Treat yourself or someone special to the ultimate breakfast (or brunch) with these fluffy, melt in the mouth Japanese soufflé pancakes! They take a bit of practice and time, but I promise you they are show-stoppers and well worth the effort!
WHAT ARE JAPANESE SOUFFLE PANCAKES?
Soufflé pancakes are extra tall, super fluffy pancakes made using a soufflé technique. This means separating the eggs and whipping up the egg whites with sugar to make a meringue, then mixing this meringue with the rest of the batter. (I'll tell you more details later on!)
There has been soufflé pancake boom in Japan and they have been making their rounds online, impressing people from all over the world. Not to mention they're very instagrammable haha.
These pancakes can also be called Fuwa Fuwa Pancakes ふわふわパンケーキ (fluffy pancakes) or Shiawase Pancakes 幸せのパンケーキ which means "A Happy Pancake" and is the name of a famous Soufflé Pancake shop in Japan.
They are often topped with ice cream, fruits and drizzled with maple syrup. Of course, because they're pancakes you can add any of your favourite toppings and they will still be amazing. I like them with honey and lemon juice, or with berries and cream.
ARE THEY DIFFICULT TO MAKE?
I'd be lying if I said this is an easy recipe, it requires specific cooking techniques that can be difficult to get right, and it also takes a bit of time and patience!
Even in cafes or pancake shops in Japan, soufflé pancakes can have a 20-30 minute waiting time just because they're made from the kind of batter that needs to be whipped up fresh. Once cooked, they need to be served asap, when they're freshly warm and fluffy!
With that said, I don't want to scare you! They are definitely possible to make at home, if I can make them, so can you! I made this multiple times before I was really happy with the result. So I want to share some tips so that you can get perfectly fluffy soufflé pancakes too.
TIPS FOR SUCCESS
The most important part of this recipe is the meringue. If the meringue isn't right, the whole recipe will fail. You need your meringue to be firm with straight peaks when you remove the whisk. Here are some tips on how to achieve the perfect meringue.
- Separate the eggs when they are cold and have just come out from the fridge. Cold eggs separate easier and you're less likely to break the yolk.
- When cracking the eggs, use a dry bowl and be very careful not to let any of the yolk break into the whites. If the whites have drops of water or bits of broken yolk inside, it will affect the whipping process.
- Let the egg whites reach room temperature. It's commonly believed that cold egg whites whip better. It's true that the meringue is more stable with cold eggs, but room temperature eggs aren't so firm, so when they're whipped they become more airy.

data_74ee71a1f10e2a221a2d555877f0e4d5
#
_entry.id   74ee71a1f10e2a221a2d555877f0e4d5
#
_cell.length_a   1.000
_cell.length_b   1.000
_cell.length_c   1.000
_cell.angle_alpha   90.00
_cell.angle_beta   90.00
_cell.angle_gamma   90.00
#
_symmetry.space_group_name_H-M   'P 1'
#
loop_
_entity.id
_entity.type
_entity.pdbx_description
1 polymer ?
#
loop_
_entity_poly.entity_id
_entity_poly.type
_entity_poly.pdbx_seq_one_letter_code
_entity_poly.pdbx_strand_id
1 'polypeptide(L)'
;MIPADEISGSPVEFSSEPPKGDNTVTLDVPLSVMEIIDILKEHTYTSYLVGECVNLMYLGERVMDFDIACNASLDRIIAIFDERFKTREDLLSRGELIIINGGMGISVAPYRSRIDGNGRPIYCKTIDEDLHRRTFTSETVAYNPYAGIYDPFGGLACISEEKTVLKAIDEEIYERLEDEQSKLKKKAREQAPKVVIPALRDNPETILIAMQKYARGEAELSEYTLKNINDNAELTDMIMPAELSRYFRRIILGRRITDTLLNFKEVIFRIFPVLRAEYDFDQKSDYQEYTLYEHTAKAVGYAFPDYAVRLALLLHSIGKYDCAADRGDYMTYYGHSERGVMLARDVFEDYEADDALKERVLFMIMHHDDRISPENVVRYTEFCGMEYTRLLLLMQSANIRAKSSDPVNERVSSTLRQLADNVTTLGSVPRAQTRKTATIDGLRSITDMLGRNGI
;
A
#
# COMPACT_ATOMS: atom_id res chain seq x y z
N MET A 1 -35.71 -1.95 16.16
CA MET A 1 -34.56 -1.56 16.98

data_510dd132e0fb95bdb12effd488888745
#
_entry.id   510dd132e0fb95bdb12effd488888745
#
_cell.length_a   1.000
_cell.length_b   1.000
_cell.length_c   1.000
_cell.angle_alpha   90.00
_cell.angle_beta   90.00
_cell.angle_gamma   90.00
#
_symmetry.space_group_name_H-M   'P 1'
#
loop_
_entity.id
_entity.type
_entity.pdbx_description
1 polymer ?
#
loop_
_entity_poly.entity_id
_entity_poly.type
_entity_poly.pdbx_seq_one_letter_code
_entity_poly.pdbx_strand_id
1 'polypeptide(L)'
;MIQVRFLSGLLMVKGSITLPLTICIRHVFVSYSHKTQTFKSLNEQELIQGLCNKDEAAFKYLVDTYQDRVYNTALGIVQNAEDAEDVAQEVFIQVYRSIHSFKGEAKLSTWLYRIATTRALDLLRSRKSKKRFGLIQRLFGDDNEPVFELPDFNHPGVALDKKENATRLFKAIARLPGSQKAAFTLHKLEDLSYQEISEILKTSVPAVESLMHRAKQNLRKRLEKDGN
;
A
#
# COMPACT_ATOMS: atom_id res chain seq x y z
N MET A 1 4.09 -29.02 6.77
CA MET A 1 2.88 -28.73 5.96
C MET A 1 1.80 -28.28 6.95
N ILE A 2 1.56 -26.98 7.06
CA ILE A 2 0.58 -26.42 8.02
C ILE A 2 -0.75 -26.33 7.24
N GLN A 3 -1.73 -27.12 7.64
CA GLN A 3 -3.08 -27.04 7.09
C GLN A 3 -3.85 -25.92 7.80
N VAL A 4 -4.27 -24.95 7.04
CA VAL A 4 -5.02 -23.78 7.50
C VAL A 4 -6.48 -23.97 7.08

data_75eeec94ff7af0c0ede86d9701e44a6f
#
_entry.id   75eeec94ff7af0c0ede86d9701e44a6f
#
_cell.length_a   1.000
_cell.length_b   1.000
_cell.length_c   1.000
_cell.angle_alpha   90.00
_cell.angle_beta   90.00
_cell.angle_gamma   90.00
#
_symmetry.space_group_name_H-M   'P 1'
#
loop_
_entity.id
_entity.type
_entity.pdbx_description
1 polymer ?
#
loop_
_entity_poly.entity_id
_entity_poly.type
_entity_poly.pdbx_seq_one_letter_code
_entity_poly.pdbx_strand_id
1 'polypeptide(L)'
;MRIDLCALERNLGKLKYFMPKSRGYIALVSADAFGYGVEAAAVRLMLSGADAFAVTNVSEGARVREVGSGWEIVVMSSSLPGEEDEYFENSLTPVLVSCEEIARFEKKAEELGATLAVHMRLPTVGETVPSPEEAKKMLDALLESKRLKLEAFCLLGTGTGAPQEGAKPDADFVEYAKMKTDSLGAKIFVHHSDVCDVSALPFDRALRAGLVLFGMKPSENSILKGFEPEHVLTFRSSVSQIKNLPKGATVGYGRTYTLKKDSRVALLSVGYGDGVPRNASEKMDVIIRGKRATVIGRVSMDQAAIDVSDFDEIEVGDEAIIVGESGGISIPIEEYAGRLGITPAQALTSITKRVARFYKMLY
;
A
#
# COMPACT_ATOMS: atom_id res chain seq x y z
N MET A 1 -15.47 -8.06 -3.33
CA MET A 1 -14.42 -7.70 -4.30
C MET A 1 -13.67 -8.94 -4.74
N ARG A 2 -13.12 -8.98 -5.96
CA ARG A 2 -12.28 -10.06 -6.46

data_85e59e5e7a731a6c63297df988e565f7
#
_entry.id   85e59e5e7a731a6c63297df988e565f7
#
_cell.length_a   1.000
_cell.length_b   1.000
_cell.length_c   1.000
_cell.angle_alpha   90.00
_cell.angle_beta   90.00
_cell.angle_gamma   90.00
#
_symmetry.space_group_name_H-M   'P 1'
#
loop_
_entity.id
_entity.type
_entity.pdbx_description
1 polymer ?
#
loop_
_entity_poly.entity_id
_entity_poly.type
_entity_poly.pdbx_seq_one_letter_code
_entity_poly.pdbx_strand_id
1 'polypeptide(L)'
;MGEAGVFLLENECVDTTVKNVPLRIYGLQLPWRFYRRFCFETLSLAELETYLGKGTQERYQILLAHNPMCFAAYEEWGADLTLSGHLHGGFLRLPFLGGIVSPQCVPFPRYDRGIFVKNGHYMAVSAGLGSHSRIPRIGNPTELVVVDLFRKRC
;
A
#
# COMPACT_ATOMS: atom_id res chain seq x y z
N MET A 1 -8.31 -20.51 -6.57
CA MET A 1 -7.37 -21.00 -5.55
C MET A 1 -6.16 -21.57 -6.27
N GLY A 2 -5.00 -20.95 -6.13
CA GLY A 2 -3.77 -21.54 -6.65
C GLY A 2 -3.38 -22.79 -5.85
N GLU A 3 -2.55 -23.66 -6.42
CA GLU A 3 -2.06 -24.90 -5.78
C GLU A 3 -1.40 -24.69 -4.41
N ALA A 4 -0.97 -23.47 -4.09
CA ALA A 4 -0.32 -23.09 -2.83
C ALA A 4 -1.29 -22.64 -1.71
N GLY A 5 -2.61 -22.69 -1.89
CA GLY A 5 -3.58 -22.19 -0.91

- Use an electric whisk to make the meringue faster and easier
- Use cream of tartar or lemon juice to help stabilise the meringue. I use lemon because I feel like it balances the taste of the egg but I think cream of tartar is better for stability. Both of these ingredients help with preventing over-whisked meringue too. Use either ½ tsp lemon juice or ¼ tsp cream of tartar.
- Don't under-whisk the meringue, the pancakes will be dense or they'll deflate very quickly.
- Don't over-whisk the meringue either! If you do, it will become coarse and grainy. (I recommend starting again if this happens.)
- The pancake batter base is quite thick and it will be hard to combine with meringue. To fix this, add a little meringue first and whisk it to make the pancake batter more runny.
- Add the rest of the meringue gradually, if you add it all in one go, it will require more mixing to incorporate it and this will let out the air you worked so hard to put in.
- After the initial whisking of meringue to loosen the pancake batter, fold in the rest of the meringue with a spatula. Slow and gentle is the best way to keep as much air in as possible!
HEAT AND EQUIPMENT
- Use a non-stick pan with a lid.
- I recommend placing your pan on the stove and setting it to the lowest heat as soon as you start preparing the ingredients so that the heat is low and even all over the pan, ready for when it's time to cook.
- I've tried using a gas stove and an electric stove, and I must say that the electric stove is better for keeping a low and constant temperature.
- Using a hot plate is the best, if you have one.
MAKING THE SHAPE
There are lots of ways to make your soufflé pancakes as tall as possible. I personally like the first way, but I've listed other techniques that I've also tried and they work.
- Using a ladle or a jug, pour the mixture into one point until you're happy with the size and repeat until you have 2-3 pancakes in your pan. (Make sure they're not touching) Add a tsp of water to the pan and put the lid on, allow to steam for 2 minutes. Now add another scoop on top of each pancake, they will be starting to cook a little and this fresh scoop of batter will make your pancakes nice and tall.
- Use English muffin rings to keep a neat shape and force the pancakes to rise up rather than out.
- Make shift your own English muffin rings by rolling a strip of baking parchment and stapling the ends together to make a ring. You can make the size according to your preferences.
- Use a piping bag to squeeze the batter into the frying pan, either freehand or into a English muffin ring. (Be careful not to squeeze it too hard otherwise air can be pushed out the batter and the pancakes won't be as fluffy)
If you have any questions comment below! Let's get started making these deliciously fluffy, Japanese soufflé pancakes!Print